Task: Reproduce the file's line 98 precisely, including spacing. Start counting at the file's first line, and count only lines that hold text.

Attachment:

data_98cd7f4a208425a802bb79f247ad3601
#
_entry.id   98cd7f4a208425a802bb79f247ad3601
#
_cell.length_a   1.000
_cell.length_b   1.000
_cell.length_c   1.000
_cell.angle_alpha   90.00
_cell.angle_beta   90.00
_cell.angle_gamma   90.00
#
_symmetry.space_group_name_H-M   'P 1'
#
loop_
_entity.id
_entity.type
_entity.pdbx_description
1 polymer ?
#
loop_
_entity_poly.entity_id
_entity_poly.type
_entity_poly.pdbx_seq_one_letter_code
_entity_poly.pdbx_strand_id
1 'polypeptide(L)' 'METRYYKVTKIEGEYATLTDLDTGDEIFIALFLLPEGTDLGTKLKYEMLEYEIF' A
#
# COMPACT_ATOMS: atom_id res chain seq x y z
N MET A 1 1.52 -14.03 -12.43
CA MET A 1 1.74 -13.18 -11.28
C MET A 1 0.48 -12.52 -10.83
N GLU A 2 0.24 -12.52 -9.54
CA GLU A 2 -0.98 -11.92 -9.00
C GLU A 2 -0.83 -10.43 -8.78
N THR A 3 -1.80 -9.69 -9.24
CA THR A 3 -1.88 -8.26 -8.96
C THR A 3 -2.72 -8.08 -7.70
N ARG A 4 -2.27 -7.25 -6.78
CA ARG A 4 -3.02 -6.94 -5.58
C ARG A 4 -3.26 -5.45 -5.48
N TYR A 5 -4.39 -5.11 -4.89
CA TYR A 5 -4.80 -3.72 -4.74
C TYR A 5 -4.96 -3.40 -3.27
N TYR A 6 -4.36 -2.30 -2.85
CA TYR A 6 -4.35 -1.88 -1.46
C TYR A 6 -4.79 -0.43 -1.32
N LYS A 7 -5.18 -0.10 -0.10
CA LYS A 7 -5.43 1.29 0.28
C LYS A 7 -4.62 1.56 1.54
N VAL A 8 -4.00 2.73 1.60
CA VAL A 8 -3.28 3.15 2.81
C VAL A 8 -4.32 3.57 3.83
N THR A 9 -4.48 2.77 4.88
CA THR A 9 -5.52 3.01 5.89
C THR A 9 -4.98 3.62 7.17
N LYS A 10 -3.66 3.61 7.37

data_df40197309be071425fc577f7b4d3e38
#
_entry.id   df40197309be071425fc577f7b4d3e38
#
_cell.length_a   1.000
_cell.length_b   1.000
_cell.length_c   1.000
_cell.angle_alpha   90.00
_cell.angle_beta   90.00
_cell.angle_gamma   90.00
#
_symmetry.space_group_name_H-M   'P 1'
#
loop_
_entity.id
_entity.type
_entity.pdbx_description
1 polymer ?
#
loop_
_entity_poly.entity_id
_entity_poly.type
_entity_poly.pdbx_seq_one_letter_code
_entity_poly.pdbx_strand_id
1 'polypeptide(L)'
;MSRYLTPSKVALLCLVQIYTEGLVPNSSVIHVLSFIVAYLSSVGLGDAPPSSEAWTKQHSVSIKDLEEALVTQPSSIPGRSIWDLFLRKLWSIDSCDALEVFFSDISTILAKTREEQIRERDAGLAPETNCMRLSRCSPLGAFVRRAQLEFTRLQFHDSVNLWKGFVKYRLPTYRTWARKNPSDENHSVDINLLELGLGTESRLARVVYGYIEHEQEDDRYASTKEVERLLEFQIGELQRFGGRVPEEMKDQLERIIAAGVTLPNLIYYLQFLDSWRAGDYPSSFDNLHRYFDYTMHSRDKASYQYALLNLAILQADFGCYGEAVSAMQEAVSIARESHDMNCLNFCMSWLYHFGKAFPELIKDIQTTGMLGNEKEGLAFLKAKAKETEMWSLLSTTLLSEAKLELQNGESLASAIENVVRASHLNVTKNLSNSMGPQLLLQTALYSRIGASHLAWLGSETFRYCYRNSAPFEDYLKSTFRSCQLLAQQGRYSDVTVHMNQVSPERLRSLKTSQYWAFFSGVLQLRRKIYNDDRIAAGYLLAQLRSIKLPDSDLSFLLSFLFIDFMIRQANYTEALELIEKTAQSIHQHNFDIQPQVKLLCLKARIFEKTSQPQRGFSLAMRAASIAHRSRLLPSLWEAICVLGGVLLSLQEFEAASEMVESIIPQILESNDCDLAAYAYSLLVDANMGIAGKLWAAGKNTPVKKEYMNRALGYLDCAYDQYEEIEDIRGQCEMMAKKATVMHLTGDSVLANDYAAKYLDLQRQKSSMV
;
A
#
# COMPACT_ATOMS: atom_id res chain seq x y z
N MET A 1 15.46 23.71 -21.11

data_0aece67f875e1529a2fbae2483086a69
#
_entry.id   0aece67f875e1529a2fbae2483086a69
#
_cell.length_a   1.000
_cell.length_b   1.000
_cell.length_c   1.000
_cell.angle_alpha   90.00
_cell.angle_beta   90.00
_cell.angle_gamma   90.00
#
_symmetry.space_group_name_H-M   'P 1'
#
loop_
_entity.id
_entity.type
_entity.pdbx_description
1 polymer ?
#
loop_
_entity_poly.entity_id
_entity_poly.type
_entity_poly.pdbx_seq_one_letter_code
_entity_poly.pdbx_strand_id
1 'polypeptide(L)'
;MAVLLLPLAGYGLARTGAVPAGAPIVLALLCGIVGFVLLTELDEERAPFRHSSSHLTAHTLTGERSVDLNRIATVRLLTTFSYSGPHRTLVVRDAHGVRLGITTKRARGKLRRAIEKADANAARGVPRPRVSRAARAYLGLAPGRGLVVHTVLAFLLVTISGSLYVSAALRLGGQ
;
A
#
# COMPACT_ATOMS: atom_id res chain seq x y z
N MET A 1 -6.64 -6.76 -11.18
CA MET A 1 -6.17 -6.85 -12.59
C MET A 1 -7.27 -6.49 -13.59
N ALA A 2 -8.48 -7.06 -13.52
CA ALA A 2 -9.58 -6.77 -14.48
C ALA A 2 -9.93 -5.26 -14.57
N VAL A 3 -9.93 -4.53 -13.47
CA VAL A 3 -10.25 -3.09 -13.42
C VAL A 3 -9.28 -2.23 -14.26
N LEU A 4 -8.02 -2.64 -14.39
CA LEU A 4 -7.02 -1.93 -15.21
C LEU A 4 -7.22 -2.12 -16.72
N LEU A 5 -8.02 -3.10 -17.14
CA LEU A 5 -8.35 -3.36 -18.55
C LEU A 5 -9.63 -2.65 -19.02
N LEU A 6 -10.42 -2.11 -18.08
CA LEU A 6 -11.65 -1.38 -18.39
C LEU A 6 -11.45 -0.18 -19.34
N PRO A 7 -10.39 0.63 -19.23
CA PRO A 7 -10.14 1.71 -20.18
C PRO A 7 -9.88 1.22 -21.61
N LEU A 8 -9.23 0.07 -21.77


_symmetry.space_group_name_H-M   'P 1'